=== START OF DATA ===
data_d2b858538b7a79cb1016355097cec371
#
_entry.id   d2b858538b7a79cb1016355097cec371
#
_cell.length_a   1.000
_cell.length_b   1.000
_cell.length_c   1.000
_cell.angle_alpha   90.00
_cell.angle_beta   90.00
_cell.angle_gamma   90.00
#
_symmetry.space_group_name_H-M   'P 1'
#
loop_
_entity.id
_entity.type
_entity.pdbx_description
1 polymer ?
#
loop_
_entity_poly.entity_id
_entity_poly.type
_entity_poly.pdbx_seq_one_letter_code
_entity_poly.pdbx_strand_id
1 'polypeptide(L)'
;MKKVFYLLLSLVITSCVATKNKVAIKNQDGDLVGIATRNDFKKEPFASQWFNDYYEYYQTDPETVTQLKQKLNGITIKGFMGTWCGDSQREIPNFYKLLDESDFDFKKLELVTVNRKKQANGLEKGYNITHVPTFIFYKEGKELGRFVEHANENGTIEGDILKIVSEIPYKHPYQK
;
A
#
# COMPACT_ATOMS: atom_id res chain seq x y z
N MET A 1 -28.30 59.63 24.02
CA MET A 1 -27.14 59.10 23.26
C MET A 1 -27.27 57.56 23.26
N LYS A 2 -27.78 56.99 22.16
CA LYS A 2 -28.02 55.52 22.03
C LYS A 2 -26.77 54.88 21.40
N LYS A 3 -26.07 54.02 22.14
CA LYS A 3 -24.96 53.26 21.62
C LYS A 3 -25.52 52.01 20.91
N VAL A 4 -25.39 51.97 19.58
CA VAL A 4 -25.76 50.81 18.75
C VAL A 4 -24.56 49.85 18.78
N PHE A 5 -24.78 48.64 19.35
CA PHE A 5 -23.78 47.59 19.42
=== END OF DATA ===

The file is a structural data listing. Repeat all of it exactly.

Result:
data_d2b858538b7a79cb1016355097cec371
#
_entry.id   d2b858538b7a79cb1016355097cec371
#
_cell.length_a   1.000
_cell.length_b   1.000
_cell.length_c   1.000
_cell.angle_alpha   90.00
_cell.angle_beta   90.00
_cell.angle_gamma   90.00
#
_symmetry.space_group_name_H-M   'P 1'
#
loop_
_entity.id
_entity.type
_entity.pdbx_description
1 polymer ?
#
loop_
_entity_poly.entity_id
_entity_poly.type
_entity_poly.pdbx_seq_one_letter_code
_entity_poly.pdbx_strand_id
1 'polypeptide(L)'
;MKKVFYLLLSLVITSCVATKNKVAIKNQDGDLVGIATRNDFKKEPFASQWFNDYYEYYQTDPETVTQLKQKLNGITIKGFMGTWCGDSQREIPNFYKLLDESDFDFKKLELVTVNRKKQANGLEKGYNITHVPTFIFYKEGKELGRFVEHANENGTIEGDILKIVSEIPYKHPYQK
;
A
#
# COMPACT_ATOMS: atom_id res chain seq x y z
N MET A 1 -28.30 59.63 24.02
CA MET A 1 -27.14 59.10 23.26
C MET A 1 -27.27 57.56 23.26
N LYS A 2 -27.78 56.99 22.16
CA LYS A 2 -28.02 55.52 22.03
C LYS A 2 -26.77 54.88 21.40
N LYS A 3 -26.07 54.02 22.14
CA LYS A 3 -24.96 53.26 21.62
C LYS A 3 -25.52 52.01 20.91
N VAL A 4 -25.39 51.97 19.58
CA VAL A 4 -25.76 50.81 18.75
C VAL A 4 -24.56 49.85 18.78
N PHE A 5 -24.78 48.64 19.35
CA PHE A 5 -23.78 47.59 19.42